Curating The Week: Terry Riley, John Luther Adams, The Universality Of Music

• An interview with Terry Riley.

“Beginnings and endings aren’t that important, because you’re just tuning in to a sound current.

Music is the involvement of the human spirit with sound.

If you know what you’re doing in the arts, then you’re doing it wrong. That’s a pretty good maxim.

I think before Indian classical music I was searching for a tradition within music that I didn’t know about, and when I found Indian classical music it had so many answers for me about questions I was trying to solve.

‘How do you use modal music in a form?’ That’s a big question for Western musicians because we had a big modal tradition in the 14th-century, and then harmony took over and musicians really didn’t know how to work with modal harmony and how to create a form with it, I feel. So they kind of abandoned it, and went with just harmonic structure.”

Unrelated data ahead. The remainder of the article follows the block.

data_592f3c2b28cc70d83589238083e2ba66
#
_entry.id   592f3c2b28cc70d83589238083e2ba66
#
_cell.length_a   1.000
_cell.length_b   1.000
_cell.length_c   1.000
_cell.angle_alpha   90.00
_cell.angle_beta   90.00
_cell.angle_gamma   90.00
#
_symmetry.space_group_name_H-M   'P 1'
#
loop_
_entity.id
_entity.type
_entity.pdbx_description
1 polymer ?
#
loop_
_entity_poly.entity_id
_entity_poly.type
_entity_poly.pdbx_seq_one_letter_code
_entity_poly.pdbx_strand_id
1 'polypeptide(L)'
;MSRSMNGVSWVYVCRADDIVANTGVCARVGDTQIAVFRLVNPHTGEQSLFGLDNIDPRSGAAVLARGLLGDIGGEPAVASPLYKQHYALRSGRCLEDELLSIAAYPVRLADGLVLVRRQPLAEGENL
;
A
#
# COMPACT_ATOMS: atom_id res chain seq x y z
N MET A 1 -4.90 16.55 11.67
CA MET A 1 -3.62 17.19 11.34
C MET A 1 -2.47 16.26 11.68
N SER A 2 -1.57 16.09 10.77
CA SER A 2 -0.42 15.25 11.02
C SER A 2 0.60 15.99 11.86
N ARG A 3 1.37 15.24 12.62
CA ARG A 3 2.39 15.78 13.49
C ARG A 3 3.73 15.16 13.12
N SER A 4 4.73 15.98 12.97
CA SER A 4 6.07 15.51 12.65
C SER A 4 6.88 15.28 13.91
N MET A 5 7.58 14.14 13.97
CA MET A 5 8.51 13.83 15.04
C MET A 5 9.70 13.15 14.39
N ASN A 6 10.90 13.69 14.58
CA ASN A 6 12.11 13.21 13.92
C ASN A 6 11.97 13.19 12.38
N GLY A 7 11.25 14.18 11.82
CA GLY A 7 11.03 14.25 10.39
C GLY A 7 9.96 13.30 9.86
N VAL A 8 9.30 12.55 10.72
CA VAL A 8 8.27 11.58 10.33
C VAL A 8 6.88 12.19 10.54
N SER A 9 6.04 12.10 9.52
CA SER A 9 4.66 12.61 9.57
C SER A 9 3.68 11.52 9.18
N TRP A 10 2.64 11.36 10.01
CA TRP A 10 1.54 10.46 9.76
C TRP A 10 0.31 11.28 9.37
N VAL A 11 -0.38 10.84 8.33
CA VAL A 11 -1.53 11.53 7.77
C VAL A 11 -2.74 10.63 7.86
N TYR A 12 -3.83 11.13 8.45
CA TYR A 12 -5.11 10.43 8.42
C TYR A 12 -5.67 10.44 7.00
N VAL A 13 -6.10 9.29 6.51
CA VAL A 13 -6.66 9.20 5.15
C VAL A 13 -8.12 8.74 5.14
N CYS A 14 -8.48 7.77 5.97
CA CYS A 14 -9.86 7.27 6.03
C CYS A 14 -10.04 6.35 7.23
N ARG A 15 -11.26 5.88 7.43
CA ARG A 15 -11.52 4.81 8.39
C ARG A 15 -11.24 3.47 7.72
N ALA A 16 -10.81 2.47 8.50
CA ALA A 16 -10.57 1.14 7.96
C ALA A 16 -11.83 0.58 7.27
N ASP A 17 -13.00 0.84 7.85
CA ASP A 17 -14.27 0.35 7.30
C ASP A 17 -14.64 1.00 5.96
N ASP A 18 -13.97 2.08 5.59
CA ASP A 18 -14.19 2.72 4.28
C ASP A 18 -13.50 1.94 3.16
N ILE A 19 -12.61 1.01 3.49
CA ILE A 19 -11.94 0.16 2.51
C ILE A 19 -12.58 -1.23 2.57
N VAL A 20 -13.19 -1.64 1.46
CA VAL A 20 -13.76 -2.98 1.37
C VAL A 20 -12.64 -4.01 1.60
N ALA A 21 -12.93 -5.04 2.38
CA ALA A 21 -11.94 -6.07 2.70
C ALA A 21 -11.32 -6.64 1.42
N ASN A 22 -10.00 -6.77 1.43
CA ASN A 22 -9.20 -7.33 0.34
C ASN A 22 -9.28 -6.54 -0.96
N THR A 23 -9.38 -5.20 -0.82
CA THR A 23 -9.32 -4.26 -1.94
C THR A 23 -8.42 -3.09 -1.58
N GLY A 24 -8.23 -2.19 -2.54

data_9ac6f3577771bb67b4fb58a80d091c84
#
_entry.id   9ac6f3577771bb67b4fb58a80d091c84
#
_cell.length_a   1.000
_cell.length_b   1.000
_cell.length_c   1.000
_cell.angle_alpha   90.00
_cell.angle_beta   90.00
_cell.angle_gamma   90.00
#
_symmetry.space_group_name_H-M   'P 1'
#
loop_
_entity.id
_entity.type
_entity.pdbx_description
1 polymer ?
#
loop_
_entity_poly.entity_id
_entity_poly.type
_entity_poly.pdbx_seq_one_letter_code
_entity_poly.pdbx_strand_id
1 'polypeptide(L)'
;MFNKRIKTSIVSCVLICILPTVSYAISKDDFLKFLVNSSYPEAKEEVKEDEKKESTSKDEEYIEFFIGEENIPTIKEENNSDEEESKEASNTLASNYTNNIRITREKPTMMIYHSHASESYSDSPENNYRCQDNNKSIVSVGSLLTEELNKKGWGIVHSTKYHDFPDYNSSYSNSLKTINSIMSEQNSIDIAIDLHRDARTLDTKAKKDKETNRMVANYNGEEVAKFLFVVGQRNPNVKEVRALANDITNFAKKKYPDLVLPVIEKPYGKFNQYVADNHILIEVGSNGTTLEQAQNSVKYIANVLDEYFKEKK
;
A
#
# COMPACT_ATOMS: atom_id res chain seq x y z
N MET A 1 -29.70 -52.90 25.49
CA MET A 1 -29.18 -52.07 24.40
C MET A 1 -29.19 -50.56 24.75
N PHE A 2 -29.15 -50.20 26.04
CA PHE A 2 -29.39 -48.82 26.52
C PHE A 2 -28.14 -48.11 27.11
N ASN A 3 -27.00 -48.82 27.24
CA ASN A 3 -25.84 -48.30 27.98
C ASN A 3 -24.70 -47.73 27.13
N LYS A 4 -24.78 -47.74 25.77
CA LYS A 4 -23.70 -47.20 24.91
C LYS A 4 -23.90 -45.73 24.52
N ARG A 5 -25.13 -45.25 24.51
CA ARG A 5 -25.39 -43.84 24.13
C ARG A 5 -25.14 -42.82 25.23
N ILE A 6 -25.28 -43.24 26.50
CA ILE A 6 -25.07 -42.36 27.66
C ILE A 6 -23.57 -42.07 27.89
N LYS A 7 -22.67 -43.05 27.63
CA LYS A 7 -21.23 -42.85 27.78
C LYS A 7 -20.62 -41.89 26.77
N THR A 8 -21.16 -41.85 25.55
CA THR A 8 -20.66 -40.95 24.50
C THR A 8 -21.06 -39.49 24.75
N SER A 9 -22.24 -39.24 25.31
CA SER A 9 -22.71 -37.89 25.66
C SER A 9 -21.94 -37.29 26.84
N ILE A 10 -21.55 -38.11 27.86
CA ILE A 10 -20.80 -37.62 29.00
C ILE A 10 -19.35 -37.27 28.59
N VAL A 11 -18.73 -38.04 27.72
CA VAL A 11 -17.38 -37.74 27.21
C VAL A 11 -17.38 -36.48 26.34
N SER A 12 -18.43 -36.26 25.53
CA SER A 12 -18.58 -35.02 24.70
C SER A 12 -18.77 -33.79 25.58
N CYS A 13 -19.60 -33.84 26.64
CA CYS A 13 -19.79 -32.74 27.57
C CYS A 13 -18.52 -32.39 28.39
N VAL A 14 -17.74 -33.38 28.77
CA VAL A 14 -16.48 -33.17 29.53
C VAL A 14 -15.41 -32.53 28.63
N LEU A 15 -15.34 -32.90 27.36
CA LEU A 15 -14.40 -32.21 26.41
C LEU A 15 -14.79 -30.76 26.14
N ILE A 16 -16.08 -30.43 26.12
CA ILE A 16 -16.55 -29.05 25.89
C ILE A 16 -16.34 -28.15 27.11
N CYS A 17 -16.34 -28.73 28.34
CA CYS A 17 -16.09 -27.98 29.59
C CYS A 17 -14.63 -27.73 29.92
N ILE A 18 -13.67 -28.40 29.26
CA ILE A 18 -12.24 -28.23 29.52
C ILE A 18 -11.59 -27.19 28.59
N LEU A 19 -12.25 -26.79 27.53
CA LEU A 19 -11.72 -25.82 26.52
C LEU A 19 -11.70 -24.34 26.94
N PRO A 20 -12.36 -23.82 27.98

An interview with John Luther Adams.

“Music for me is a kind of spiritual discipline; it’s as close to religion as I get. It’s a way of being in touch with mysteries larger, deeper, older than I can fathom, and so, because of that, I’ve never really been interested in expressing myself in music.”

An article about the universality of music.

“The world is full of music we can’t hear…hidden in messages and melodies, patterns and harmonies that move through and around us all the time, beyond the range of our perception. It’s in the high harmonics of the swirling atmosphere and the subterranean chords of shifting plates. In the voices of creatures that communicate at frequencies far above and below our speech. Mice that squeak to one another ultrasonically as they move through our walls on padded feet. Birds that flicker by so fast we barely hear their songs—it’s only when we slow down their melodies that they sound like ours. Whales that sing song lines so leisurely they last for hours and transmit halfway across the ocean before they’re done.”

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